Structure (Down plane)

Structure (Down plane) By Lauren Russell Structure (Down plane) The body (toes, knees, hips, wrists and shoulders) is aligned parallel to the intended target line. The torso is tilted over the ball from the hips whilst maintaining

More information

WAVES. Pulses are disturbances or a single wave motion. A continuous production of pulses will give rise to a progressive wave (wave train).

WAVES. Pulses are disturbances or a single wave motion. A continuous production of pulses will give rise to a progressive wave (wave train). 1 WAVES Types of Waves Pulses Pulses are disturbances or a single wave motion. A continuous production of pulses will give rise to a progressive wave (wave train). Progressive Waves A progressive wave

More information

Homework Exercise to prepare for Class #2.

Homework Exercise to prepare for Class #2. Homework Exercise to prepare for Class #2. Answer these on notebook paper then correct or improve your answers (using another color) by referring to the answer sheet. 1. Identify the major components depicted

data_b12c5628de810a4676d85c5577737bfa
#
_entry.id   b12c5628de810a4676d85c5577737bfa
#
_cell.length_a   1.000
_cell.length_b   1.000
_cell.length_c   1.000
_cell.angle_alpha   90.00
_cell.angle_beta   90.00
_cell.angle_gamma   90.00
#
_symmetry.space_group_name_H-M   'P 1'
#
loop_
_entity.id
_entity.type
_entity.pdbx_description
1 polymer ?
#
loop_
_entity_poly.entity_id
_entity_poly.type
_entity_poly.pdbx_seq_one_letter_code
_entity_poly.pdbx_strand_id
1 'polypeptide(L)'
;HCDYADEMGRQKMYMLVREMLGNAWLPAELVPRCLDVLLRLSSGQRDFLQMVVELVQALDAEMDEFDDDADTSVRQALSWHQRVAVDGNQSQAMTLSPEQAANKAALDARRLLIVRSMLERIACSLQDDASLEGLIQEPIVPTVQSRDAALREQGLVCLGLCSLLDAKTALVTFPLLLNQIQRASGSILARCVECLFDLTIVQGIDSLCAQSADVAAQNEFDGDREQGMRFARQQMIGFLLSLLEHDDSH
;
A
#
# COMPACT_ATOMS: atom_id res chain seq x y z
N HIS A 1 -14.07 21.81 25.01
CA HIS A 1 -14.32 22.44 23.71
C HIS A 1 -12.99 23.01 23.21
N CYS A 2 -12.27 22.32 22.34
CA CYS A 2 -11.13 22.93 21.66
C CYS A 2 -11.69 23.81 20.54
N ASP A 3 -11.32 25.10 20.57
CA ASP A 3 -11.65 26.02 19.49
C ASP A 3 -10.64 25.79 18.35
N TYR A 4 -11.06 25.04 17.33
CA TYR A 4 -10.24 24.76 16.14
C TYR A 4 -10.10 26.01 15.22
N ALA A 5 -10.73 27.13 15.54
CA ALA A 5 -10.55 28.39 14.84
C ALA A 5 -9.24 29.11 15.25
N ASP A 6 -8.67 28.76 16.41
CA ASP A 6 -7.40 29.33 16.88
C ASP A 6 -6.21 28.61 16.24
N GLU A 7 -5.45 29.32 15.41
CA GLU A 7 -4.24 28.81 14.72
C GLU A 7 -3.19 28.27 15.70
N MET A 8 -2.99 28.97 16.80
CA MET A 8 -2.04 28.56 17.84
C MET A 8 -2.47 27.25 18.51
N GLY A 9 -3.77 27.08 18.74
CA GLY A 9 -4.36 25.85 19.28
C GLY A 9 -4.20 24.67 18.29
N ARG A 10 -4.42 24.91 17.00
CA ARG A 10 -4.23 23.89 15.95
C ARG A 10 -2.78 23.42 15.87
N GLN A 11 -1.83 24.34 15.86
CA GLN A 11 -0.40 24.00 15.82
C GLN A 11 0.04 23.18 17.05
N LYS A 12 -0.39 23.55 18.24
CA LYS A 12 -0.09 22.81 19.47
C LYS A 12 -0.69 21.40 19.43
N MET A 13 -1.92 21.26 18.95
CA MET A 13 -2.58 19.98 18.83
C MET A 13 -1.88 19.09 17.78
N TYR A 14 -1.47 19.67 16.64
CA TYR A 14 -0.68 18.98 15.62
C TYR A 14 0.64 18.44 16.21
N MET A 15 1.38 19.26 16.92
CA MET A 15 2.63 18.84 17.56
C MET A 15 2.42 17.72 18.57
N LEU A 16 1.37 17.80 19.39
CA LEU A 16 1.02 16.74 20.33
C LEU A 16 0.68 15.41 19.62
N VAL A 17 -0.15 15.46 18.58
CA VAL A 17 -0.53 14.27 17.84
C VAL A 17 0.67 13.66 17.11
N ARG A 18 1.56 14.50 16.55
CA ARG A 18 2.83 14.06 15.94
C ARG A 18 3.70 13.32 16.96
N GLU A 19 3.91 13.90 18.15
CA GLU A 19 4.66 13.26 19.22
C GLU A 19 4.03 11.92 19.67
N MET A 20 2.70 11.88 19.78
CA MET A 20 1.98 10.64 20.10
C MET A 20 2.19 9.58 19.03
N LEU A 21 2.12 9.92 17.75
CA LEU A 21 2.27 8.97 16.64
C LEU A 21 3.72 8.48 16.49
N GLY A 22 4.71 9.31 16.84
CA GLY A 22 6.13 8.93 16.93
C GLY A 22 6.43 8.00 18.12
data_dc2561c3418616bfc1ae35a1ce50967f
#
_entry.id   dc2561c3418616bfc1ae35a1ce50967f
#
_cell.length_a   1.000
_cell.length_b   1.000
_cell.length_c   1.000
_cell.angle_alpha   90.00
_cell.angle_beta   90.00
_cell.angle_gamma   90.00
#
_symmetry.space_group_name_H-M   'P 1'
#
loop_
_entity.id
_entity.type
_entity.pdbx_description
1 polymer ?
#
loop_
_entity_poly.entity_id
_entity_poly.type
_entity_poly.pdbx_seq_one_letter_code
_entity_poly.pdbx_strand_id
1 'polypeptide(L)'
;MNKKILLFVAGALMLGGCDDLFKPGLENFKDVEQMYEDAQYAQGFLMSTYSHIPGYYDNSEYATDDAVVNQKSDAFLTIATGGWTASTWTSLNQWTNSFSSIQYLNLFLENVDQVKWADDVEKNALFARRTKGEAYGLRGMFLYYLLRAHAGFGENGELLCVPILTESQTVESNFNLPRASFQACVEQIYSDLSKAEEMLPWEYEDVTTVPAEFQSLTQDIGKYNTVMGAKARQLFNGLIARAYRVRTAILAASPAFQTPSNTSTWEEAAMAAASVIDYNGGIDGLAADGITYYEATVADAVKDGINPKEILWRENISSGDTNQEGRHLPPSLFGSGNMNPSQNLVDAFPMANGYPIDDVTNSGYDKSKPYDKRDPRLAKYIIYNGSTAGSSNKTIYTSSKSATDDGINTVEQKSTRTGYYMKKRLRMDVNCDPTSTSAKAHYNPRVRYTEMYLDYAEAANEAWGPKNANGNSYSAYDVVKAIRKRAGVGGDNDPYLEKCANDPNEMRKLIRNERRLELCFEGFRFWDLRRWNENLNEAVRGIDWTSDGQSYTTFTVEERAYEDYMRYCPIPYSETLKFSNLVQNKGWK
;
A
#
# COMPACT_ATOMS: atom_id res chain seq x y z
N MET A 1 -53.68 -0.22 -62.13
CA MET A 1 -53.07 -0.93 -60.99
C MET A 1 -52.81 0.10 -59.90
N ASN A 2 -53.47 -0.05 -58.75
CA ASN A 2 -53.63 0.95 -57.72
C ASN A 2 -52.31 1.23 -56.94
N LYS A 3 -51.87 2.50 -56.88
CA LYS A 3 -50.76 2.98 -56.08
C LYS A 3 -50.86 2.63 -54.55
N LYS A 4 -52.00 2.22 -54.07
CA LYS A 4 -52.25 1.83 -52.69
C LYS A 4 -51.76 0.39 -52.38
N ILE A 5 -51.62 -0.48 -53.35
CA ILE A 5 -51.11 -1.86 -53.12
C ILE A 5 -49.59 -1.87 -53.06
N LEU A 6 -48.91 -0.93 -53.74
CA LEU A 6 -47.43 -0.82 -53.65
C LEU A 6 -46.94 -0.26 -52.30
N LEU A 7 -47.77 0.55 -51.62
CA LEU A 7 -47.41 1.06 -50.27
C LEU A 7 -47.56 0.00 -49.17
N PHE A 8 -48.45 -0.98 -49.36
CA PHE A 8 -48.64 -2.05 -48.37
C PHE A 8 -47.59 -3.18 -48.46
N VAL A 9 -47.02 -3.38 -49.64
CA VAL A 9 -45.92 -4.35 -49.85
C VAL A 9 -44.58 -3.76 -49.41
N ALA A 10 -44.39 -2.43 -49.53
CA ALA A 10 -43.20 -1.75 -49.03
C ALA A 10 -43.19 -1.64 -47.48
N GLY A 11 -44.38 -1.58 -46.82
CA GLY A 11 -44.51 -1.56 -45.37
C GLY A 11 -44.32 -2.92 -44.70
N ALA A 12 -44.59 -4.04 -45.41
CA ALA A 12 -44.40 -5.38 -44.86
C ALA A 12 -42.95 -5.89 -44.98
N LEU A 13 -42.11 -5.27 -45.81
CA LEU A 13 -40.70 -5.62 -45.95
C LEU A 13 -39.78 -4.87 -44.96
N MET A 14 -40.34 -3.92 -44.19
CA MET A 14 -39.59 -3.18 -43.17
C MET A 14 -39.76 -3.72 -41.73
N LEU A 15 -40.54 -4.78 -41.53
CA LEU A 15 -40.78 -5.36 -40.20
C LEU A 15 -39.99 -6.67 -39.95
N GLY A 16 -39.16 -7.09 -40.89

More information

A Biomechanical Approach to Javelin. Blake Vajgrt. Concordia University. December 5 th, 2012

A Biomechanical Approach to Javelin. Blake Vajgrt. Concordia University. December 5 th, 2012 A Biomechanical Approach to Javelin Blake Vajgrt Concordia University December 5 th, 2012 The Biomechanical Approach to Javelin 2 The Biomechanical Approach to Javelin Javelin is one of the four throwing

More information

Diving Questions PLAY AND PAUSE. Open the video file 10m Tuck

Diving Questions PLAY AND PAUSE. Open the video file 10m Tuck High board divers must control their spin, twist and timing in order to achieve high scores in competition. Use the video files below to complete the following questions to help you gain a better understanding

More information

1. GENERAL AERODYNAMICS

1. GENERAL AERODYNAMICS Chapter 1. GENERAL AERODYNAMICS Unless otherwise indicated, this handbook is based on a helicopter that has the following characteristics: 1 - An unsupercharged (normally aspirated) reciprocating engine.

More information

Journal of Aeronautics & Aerospace

Journal of Aeronautics & Aerospace Journal of Aeronautics & Aerospace Engineering Journal of Aeronautics & Aerospace Engineering Landell-Mills, J Aeronaut Aerospace Eng 2017, 6:2 DOI: 10.4172/2168-9792.1000189 Research Article Open Access

More information